ALPHAFX Markets Limited have written this policy with the commitment of the Board of Directors to establish and put in place best sustainable practices in risk management. In preparing this policy, appropriate attention has been given to local and international regulatory environment, namely:

  1.  Anti-Money Laundering Regulations 2008 (AMLR),
  2.  Financial Action Task Force (FATF) (40+9 Recommendations)
  3.  Anti-Money Laundering and Terrorist Financing Code of Practice, 2008 and;
  4. The requirements for better risk management practices as issued by the local regulator the Financial Services Commission (“FSC”).

This policy is applicable to all ALPHAFX employees and any other persons engaged under a contract of service by the Firm. Failure to abide by the Policy set by the Firm to prevent money laundering and terrorist financing will be treated as a disciplinary issue. Any deliberate breach will be viewed as gross misconduct. Such cases will be referred to Human Resources (HR) for onward initiation of disciplinary action that could lead to termination of employment and could also result in criminal prosecution and imprisonment for the concerned individual


The objectives of this Policy are to:

  1.  Ensure that the products and services of ALPHAFX are not used to launder the proceeds of crime and that all employees of ALPHAFX are aware of their obligations and the need to remain vigilant in the fight against money laundering/terrorist financing.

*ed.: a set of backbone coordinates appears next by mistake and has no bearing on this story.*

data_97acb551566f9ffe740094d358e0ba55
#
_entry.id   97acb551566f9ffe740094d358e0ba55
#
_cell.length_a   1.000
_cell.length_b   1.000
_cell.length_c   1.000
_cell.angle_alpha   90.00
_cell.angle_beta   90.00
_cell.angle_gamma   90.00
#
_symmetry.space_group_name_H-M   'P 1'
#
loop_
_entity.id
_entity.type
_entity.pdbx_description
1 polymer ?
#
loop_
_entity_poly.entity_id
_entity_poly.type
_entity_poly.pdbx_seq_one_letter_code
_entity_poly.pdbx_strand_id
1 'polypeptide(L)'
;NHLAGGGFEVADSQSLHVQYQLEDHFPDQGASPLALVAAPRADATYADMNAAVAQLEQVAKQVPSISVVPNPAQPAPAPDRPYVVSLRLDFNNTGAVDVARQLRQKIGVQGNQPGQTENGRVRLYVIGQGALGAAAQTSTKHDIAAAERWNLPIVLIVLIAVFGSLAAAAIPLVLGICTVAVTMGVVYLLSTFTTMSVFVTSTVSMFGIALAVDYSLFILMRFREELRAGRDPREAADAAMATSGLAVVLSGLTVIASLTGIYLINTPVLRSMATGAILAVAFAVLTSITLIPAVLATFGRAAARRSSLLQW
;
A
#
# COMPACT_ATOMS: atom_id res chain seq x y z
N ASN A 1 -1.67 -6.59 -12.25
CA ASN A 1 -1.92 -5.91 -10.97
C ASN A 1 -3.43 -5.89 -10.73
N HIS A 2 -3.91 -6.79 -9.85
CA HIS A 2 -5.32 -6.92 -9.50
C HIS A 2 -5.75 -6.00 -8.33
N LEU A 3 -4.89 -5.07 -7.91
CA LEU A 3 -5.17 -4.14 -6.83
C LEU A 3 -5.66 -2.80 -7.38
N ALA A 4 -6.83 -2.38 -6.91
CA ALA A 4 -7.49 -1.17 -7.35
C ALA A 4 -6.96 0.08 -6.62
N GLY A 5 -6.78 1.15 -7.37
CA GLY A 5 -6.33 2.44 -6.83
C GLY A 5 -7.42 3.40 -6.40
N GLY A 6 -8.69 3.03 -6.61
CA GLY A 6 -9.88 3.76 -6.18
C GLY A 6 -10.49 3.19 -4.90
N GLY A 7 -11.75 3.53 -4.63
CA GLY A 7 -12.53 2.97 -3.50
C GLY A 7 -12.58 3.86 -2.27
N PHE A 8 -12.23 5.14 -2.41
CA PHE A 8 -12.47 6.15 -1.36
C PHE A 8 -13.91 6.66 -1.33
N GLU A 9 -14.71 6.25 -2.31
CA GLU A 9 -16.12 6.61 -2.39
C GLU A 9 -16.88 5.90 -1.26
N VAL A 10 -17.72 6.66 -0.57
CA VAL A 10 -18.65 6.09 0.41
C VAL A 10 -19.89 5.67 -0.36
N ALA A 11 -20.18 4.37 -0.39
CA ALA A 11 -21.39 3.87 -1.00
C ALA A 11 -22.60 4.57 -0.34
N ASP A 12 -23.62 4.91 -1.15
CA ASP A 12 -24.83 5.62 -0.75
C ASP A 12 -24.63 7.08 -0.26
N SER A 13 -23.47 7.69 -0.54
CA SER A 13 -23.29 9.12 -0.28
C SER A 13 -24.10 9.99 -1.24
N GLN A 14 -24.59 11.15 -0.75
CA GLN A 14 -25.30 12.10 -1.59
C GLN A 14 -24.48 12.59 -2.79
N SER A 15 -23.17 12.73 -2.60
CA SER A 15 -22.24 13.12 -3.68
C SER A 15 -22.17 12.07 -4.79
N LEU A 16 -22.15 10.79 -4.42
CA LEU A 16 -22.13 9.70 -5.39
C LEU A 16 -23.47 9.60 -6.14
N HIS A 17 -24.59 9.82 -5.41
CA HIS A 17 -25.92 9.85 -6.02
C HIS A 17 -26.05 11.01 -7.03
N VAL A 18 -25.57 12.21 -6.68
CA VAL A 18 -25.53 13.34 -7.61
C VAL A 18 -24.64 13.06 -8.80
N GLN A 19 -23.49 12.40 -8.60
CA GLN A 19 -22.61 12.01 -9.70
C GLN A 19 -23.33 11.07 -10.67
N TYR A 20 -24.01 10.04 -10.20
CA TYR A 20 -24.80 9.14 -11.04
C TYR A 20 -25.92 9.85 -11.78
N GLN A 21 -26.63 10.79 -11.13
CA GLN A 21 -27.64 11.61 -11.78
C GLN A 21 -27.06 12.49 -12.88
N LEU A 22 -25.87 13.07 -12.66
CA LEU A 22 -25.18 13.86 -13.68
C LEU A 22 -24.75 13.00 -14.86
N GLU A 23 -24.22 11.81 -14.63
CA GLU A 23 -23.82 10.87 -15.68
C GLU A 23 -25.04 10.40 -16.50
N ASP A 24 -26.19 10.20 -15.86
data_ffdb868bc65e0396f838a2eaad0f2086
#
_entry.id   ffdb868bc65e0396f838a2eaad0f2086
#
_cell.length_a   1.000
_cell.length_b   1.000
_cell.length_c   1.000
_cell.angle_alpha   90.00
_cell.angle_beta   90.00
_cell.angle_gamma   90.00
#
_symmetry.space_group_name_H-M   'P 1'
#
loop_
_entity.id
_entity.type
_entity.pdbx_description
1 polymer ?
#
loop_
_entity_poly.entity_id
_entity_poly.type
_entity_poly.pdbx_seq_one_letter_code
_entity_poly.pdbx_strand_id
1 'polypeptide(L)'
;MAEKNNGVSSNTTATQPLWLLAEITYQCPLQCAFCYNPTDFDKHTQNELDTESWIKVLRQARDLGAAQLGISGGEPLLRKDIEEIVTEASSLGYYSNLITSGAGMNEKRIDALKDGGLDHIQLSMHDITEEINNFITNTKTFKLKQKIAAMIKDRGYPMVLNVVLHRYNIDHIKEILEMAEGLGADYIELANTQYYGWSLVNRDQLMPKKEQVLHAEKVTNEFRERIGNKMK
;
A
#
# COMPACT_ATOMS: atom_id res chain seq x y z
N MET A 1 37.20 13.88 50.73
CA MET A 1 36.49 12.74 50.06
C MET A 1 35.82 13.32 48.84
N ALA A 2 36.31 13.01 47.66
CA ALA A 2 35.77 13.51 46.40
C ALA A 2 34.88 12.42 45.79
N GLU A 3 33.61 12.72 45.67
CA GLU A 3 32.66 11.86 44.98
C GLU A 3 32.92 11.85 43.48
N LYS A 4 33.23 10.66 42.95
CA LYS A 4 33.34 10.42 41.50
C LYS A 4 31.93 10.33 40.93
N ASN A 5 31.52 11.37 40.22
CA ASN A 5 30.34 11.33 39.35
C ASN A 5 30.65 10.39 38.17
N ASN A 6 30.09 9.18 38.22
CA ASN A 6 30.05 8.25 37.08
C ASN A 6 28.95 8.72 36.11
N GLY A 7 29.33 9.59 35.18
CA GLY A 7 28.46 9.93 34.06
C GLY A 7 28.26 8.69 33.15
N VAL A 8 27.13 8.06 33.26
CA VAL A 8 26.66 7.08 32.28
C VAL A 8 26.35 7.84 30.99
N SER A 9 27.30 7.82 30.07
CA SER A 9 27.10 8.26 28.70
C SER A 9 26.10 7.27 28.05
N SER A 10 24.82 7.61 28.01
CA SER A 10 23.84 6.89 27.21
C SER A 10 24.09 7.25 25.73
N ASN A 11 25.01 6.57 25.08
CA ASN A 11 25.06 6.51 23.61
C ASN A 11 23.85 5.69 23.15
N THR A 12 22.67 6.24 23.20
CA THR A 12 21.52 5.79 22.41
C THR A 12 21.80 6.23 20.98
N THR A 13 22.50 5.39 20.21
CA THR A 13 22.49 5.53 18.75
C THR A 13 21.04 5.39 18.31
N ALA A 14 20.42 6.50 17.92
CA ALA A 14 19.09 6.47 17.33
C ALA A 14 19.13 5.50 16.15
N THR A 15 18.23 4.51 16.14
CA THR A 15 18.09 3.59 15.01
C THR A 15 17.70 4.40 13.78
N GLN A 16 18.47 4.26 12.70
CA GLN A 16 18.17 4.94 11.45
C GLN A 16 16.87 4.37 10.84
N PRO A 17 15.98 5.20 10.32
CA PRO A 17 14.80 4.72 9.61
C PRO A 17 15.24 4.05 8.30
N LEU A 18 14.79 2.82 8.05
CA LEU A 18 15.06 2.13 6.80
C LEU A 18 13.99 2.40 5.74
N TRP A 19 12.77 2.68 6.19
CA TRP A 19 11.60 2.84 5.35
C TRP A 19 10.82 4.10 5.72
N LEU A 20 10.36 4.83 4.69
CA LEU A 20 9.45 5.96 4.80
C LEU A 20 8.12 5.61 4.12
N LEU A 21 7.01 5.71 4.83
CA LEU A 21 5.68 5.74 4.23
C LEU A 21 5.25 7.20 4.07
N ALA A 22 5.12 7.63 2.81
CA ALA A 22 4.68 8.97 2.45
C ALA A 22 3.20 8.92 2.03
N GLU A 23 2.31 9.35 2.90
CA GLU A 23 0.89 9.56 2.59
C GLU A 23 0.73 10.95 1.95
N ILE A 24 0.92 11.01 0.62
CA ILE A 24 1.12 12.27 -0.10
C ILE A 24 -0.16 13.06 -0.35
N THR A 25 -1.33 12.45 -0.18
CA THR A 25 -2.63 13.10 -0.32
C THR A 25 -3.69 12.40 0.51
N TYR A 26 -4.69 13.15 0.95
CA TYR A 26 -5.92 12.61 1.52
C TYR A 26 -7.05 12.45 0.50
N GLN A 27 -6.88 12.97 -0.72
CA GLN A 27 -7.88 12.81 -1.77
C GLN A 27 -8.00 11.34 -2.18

2. Provide a consistent approach across the firm to the deterrence and detection of those suspected of laundering the proceeds of crime or those involved in the funding or execution of terrorism, and the disclosure to the relevant authorities
  3. Explain clearly the responsibility of the Board of Directors, Senior Management team, the Money Laundering Reporting Officer (MLRO) and other key colleagues
  4. Establish requirements for effective implementation and monitoring of compliance with this Policy.


Money laundering is the generic term used to describe the process by which criminals disguise the original ownership and control of the proceeds of criminal conduct by making such proceeds appear to have derived from a legitimate sources through a series of transactions, so that they appear to be the proceeds from legal activities.


Terrorism financing refers to the use of funds, or the making of available funds for the purposes of terrorism; or the acquisition, possession, concealment, conversion or transfer of funds (directly or indirectly) that will in turn be used or made available for such purposes.